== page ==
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Pope rallies from knee pain to proclaim 10 new saints


Pope Francis created 10 new saints, rallying over knee pain that forced him to use a wheelchair

ROME — Pope Francis created 10 new saints on Sunday, rallying to knee pain that forced him to use a wheelchair to preside over the first canonization ceremony at the Vatican in more than two years.

Francis stood long at the start of the ceremony to greet the priests concelebrating Mass, and hobbled across the altar to proclaim the six men and four women saints. These include a Dutch priest-journalist killed by the Nazis, an Indian lay convert killed for his faith, and half a dozen French and Italian priests and nuns who founded religious orders.

Francis told the crowd estimated at 45,000 in St. Peter’s Square that the 10 embodied holiness in daily life, and said the church should embrace this idea rather than an unattainable ideal of personal fulfillment.

“Holiness is not a few heroic gestures, but many small daily acts of love,” he said from his chair at the altar.

Francis, 85, has been complaining of strained ligaments in his right knee for months and was recently seen in a wheelchair at public hearings. Sunday’s ceremony was proof that Francis is still able to walk, but seems to be taking as easy as possible to let the ligaments heal before a period of intense travel from July: the Vatican confirmed two trips that month, one in Congo and one in South Sudan and one in Canada.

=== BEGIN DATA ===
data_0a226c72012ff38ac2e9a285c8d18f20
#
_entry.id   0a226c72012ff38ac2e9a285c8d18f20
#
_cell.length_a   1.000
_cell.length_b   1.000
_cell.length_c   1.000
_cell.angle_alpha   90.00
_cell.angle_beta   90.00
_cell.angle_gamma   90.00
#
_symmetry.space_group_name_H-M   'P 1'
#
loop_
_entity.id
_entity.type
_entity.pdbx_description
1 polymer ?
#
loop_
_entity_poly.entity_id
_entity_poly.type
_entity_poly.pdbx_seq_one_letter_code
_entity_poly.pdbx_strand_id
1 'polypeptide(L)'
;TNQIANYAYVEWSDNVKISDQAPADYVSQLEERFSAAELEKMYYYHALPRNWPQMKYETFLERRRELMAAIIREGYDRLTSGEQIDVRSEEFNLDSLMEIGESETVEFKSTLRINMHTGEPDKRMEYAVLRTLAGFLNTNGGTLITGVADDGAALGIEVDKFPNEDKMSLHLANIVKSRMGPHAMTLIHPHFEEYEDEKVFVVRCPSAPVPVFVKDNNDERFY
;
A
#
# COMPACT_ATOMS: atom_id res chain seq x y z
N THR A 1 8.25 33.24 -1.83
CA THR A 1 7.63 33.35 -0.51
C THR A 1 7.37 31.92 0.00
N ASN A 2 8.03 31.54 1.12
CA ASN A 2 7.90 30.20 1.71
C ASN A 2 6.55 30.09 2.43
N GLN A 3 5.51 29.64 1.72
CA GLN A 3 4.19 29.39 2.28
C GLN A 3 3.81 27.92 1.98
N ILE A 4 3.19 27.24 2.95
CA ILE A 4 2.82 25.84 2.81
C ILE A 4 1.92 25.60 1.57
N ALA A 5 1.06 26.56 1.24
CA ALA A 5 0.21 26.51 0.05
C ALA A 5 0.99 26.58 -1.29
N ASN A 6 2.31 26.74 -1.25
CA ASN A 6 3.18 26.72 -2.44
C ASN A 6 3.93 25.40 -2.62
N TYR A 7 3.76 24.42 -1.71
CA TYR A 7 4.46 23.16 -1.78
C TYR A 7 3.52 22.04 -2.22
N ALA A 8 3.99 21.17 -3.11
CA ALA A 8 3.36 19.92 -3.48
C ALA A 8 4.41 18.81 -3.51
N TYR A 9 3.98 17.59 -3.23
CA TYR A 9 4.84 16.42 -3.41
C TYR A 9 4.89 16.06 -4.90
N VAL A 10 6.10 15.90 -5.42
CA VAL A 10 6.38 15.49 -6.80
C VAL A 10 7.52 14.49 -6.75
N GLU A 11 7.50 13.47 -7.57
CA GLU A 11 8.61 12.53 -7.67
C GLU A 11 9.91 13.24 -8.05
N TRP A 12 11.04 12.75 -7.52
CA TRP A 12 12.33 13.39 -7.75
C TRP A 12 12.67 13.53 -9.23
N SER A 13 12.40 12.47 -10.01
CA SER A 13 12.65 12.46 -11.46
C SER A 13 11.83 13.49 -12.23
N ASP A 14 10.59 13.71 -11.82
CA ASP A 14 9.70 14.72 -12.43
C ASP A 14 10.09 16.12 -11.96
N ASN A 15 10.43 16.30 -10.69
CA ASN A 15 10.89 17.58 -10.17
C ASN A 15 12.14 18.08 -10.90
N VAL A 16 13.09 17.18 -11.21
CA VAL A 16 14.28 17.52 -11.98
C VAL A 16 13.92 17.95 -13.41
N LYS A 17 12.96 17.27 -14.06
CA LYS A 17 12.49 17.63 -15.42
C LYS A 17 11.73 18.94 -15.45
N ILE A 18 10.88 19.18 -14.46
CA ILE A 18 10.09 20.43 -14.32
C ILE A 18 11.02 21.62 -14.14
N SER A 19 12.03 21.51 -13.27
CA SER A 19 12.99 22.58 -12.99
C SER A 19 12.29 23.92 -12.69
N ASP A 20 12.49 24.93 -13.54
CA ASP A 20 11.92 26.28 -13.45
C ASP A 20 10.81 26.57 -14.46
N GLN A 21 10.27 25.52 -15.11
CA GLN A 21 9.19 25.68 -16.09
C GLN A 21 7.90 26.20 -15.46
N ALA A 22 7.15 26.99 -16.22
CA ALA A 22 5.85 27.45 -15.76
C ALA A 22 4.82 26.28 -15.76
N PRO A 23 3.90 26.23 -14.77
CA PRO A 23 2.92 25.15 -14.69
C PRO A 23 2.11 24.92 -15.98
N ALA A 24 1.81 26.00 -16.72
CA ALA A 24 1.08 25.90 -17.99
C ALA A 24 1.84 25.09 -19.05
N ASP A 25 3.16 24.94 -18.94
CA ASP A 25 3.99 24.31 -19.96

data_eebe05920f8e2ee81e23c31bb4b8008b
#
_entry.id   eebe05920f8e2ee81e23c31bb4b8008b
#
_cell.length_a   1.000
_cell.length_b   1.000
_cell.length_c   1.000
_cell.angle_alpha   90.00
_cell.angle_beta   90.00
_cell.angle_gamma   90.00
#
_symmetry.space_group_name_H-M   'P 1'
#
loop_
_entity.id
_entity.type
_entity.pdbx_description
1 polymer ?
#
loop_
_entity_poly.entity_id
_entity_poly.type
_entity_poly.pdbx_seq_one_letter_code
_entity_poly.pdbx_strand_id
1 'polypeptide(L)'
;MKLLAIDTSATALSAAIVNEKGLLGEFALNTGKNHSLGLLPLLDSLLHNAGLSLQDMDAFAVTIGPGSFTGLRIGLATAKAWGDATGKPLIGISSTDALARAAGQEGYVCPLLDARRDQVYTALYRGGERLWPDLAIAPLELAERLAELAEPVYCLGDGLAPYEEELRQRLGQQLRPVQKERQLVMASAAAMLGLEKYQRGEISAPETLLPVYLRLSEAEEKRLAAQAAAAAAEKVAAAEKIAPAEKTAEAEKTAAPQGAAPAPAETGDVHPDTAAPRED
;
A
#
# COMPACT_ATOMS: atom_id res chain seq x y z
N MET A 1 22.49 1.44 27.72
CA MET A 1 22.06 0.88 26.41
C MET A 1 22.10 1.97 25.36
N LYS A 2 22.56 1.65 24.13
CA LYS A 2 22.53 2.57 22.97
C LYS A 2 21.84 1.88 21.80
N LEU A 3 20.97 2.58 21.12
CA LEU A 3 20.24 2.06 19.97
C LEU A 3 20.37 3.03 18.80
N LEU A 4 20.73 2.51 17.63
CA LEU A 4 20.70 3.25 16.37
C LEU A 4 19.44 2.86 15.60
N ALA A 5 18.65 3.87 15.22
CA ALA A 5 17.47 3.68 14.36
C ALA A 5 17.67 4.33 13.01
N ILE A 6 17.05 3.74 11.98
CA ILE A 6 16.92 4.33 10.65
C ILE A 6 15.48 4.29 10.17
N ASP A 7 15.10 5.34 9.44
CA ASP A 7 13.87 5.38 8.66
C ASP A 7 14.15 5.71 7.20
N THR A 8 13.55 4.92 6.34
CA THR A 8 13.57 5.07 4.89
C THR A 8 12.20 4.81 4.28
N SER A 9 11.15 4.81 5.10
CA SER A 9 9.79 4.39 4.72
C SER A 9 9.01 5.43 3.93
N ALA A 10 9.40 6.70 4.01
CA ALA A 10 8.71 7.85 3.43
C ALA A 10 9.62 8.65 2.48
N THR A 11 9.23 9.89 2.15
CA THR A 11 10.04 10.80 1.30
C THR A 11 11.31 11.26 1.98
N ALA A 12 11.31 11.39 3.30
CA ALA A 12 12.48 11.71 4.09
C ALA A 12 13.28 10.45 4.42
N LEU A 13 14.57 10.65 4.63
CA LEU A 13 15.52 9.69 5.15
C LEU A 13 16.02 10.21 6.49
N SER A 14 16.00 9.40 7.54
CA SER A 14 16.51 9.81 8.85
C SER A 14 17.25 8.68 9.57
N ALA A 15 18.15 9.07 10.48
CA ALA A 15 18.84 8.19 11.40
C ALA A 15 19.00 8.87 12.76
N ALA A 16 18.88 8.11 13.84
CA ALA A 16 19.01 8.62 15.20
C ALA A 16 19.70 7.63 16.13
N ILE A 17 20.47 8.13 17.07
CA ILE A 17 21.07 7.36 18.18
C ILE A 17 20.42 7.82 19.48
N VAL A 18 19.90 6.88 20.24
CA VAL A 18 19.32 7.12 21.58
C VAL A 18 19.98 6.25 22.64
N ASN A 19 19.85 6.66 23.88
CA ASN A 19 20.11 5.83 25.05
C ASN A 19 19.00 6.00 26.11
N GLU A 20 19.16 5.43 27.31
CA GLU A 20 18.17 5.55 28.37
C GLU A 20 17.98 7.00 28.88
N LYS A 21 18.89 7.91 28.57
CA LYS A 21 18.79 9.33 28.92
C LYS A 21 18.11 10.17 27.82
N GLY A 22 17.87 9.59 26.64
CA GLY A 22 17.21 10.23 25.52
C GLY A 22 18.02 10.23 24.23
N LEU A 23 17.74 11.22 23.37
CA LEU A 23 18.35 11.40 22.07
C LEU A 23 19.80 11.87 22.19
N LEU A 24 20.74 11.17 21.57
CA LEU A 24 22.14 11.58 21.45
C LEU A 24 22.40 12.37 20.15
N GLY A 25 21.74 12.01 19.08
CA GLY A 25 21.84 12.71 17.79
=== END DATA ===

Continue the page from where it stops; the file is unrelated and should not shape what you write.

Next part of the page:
It was the first canonization mass at the Vatican since before the coronavirus pandemic and, aside from Easter celebrations last month, drew one of the biggest crowds in recent times.

The Italian president, the Dutch foreign minister, the French interior minister and India’s minorities minister, along with tens of thousands of worshipers filled the sunny square, which was adorned with Dutch flowers in l honor of Reverend Titus Brandsma, a holy martyr. killed at Dachau concentration camp in 1942.

In the run-up to canonization, a group of Dutch and German journalists officially proposed that Brandsma become co-patron of journalists, alongside Saint Francis de Sales, given his work fighting propaganda and fake news during the rise of fascism and Nazism. in Europe. According to an open letter sent to Francis this month, reporters noted that Brandsma successfully advocated for a ban on the printing of Nazi propaganda in Catholic newspapers. There was no immediate response from the pope.

In addition to Brandsma, new saints include the 18th century Indian convert Lazarus, also known as Devashayam, who mixed with India’s lower castes and was considered a traitor by the Indian royal palace, who ordered his arrest and execution in 1752.

“He is for the poor,” said Arachi Syril, an Indian pilgrim from Kanyakumari who was in the square for mass. “He hated the caste system, it still continues, but he is a martyr of it,” Syril mentioned.

Also canonized was César de Bus, a French priest who founded the religious order of the Fathers of Christian Doctrine and died in 1607; Luigi Maria Palazzolo, an Italian priest who cared for orphans and died in 1886; Giustino Maria Russolillo, an Italian priest who founded a religious order dedicated to promoting religious vocations and died in 1955; and Charles de Foucauld, a French missionary who, after regaining his faith in his youth, decided to live among the Tuareg peoples of the Algerian Sahara and was killed in 1916.

The four nuns are: Marie Rivier, who overcame a sickly childhood in France to become a nun and founded a religious order and died in 1838; Maria Francesca di Gesù Rubatto, an Italian nun who helped found a religious order and died in 1904 in Montevideo, Uruguay; and the Italians Maria di Gesù Santocanale and Domenica Mantovani, who founded religious orders and died in 1923 and 1934 respectively.

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AP visual reporter Gianfranco Stara contributed.

ABC News

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